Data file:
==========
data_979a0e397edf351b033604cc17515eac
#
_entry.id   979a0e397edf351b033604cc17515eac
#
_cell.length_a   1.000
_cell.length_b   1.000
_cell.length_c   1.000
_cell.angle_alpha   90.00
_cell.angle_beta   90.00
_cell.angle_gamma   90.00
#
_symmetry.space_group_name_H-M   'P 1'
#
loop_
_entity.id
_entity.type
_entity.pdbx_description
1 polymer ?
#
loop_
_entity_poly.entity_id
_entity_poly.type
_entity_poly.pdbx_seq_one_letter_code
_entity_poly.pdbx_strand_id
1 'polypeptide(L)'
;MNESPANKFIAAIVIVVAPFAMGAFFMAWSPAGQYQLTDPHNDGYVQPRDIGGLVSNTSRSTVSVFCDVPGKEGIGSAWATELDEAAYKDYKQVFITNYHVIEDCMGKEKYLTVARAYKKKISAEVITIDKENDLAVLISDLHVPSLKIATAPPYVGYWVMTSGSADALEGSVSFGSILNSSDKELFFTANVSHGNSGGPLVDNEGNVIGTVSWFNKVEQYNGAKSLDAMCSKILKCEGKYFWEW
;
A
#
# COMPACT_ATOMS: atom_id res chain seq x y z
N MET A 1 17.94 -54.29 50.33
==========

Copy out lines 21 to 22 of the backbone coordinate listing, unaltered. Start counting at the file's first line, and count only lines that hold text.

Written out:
_entity_poly.entity_id
_entity_poly.type